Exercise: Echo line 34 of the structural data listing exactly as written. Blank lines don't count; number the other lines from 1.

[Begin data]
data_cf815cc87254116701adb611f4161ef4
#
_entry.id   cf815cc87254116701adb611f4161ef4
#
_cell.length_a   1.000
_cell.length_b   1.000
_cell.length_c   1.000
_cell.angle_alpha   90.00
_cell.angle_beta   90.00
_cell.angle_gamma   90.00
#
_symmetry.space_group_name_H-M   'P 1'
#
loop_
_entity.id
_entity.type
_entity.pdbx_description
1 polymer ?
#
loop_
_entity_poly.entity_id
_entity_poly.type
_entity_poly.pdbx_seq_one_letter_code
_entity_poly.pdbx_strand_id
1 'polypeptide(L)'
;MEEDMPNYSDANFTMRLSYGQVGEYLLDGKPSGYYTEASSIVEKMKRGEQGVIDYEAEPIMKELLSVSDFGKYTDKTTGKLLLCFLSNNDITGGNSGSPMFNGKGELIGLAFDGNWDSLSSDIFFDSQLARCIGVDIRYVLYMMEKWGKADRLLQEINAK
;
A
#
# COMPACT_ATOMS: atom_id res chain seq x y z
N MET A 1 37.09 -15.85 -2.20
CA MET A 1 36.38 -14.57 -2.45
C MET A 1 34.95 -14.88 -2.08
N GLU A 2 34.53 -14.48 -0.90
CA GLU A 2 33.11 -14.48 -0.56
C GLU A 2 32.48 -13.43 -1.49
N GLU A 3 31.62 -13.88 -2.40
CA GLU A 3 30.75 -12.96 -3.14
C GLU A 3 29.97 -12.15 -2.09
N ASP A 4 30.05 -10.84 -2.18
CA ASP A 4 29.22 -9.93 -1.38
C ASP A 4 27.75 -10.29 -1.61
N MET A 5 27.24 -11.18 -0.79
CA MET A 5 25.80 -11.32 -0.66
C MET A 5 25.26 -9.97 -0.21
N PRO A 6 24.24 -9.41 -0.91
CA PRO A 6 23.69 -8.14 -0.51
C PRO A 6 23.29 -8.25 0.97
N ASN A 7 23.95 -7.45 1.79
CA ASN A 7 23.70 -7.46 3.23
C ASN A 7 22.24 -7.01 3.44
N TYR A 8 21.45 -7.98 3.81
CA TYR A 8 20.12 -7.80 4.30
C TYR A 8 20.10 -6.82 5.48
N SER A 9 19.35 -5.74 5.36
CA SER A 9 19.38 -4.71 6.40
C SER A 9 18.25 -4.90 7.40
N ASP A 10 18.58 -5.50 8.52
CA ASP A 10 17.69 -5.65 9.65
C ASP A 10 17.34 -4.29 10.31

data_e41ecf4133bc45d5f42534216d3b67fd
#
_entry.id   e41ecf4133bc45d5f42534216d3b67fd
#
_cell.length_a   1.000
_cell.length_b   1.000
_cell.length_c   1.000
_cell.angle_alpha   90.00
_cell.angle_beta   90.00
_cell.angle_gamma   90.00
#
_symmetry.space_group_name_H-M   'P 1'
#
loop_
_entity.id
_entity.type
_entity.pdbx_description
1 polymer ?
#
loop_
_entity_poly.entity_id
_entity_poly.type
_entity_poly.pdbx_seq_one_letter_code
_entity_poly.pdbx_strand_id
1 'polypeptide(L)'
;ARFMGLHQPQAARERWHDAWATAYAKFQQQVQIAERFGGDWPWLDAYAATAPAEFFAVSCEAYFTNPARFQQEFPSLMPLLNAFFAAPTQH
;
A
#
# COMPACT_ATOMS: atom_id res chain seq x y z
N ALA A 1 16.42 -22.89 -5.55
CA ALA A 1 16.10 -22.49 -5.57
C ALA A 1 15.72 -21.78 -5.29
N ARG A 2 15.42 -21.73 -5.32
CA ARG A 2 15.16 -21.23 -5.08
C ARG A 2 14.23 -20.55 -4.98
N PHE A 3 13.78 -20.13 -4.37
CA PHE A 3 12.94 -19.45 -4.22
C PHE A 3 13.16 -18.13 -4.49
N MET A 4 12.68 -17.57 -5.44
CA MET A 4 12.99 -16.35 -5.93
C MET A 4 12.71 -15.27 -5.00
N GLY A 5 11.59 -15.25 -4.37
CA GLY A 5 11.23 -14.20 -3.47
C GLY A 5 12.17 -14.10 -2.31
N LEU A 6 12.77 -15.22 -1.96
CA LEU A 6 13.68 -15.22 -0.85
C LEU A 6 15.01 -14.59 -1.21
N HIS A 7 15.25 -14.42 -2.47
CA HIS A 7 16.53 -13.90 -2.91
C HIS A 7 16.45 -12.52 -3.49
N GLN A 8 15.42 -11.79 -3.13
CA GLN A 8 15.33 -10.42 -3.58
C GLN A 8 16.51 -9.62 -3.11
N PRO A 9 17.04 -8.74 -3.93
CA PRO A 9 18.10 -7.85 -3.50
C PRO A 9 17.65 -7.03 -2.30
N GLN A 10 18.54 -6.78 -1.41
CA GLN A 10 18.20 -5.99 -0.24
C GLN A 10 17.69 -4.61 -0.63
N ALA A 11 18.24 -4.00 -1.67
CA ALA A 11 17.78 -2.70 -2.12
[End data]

N GLU A 2 34.53 -14.48 -0.90